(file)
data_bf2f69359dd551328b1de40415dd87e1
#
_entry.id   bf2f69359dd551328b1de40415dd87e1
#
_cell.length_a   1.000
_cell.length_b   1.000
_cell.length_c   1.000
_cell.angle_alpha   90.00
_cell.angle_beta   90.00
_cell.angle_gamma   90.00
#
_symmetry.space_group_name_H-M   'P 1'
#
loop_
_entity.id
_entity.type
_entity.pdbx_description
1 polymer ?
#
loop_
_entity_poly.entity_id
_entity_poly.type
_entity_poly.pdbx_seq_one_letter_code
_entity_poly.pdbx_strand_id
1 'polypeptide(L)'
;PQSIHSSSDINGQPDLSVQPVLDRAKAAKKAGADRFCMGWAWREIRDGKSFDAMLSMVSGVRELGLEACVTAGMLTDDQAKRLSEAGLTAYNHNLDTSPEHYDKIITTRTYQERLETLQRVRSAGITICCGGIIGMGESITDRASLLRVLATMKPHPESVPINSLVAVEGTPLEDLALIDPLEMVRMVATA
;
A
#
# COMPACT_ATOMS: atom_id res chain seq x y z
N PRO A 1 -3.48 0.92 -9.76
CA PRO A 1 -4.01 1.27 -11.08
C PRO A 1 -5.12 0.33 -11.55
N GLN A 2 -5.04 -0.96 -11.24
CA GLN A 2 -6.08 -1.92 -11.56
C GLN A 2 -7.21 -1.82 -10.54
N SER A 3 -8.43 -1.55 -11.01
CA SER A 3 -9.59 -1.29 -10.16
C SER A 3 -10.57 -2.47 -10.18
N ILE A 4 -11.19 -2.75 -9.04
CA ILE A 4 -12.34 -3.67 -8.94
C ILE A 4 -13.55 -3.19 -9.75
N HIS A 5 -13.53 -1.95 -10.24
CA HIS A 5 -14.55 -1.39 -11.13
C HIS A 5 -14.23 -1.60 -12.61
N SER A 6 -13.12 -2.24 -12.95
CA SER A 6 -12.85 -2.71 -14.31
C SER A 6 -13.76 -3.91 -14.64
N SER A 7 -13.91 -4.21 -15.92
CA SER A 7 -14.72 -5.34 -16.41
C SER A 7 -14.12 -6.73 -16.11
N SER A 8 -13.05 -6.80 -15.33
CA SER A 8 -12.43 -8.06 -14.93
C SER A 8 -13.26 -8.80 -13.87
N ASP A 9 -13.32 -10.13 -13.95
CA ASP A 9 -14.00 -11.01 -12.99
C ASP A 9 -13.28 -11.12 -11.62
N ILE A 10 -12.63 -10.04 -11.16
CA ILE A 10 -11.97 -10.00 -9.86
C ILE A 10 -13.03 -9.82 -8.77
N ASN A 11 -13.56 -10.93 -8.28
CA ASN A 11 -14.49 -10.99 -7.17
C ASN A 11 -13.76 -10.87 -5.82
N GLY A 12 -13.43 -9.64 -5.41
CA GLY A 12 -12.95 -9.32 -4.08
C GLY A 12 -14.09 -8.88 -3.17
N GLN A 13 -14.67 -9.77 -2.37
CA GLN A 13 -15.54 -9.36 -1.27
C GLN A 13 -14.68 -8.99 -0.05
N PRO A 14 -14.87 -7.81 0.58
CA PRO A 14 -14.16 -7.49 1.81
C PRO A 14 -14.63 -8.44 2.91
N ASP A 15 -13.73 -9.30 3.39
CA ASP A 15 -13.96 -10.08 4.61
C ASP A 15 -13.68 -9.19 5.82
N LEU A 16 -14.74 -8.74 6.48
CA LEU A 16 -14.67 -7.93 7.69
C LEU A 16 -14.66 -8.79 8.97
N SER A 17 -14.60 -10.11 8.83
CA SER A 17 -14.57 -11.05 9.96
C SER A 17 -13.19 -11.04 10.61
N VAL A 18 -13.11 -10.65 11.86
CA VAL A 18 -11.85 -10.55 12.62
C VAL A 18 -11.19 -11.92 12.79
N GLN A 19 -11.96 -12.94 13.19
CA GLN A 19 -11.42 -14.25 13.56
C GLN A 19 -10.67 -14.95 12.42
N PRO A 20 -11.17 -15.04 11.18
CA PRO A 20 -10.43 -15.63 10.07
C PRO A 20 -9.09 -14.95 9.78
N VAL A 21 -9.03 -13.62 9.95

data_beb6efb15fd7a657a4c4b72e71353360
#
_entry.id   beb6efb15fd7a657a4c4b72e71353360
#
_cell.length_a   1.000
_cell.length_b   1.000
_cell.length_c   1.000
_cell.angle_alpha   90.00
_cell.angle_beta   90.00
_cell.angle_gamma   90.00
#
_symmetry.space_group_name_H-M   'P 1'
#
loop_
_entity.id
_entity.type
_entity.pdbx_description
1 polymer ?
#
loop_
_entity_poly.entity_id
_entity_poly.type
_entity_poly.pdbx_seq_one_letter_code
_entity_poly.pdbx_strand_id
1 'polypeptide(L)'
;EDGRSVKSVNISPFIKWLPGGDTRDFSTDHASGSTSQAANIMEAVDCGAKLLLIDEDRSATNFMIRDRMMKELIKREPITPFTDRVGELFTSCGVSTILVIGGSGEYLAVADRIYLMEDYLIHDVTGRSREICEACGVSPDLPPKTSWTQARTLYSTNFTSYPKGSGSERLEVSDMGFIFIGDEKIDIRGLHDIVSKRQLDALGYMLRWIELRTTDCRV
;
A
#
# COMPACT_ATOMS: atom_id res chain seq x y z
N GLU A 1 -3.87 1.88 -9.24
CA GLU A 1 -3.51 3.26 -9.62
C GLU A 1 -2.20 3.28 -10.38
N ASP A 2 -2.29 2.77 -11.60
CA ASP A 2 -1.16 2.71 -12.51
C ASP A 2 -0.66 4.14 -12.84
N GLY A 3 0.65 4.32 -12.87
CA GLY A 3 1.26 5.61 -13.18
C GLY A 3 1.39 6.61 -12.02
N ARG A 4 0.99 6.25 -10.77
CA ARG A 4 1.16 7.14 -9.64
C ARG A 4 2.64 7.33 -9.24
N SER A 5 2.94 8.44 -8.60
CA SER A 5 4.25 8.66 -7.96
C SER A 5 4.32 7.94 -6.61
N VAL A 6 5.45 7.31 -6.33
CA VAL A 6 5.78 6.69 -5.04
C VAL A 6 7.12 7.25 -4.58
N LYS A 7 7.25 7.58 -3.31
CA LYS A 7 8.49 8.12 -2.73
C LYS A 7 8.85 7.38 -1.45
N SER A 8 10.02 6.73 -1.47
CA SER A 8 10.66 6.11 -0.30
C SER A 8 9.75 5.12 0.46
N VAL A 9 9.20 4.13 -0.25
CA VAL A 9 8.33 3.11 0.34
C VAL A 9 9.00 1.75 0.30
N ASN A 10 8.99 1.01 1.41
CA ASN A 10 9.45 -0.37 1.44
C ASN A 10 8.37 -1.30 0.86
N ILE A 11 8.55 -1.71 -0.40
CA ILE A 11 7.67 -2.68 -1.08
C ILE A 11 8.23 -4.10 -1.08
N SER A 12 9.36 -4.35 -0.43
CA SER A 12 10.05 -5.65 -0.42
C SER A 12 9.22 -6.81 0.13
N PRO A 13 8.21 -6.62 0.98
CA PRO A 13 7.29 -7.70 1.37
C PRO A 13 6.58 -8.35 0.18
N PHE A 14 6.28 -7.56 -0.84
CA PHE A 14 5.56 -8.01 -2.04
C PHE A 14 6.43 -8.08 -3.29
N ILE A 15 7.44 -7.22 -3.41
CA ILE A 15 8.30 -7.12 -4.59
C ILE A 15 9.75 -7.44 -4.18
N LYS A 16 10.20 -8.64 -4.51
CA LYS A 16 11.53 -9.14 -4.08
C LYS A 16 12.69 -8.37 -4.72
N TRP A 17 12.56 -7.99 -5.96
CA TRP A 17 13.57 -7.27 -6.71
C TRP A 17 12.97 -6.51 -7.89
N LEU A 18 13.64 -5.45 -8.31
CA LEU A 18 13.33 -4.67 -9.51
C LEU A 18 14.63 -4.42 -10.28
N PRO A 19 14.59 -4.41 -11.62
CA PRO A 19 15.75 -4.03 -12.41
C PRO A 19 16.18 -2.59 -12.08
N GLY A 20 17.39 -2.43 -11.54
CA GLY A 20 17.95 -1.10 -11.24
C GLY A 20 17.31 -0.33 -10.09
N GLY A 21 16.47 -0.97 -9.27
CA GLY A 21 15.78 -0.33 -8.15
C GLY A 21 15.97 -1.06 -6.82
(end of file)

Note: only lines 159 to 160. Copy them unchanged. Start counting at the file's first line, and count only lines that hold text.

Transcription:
CA PRO A 13 7.29 -7.70 1.37
C PRO A 13 6.58 -8.35 0.18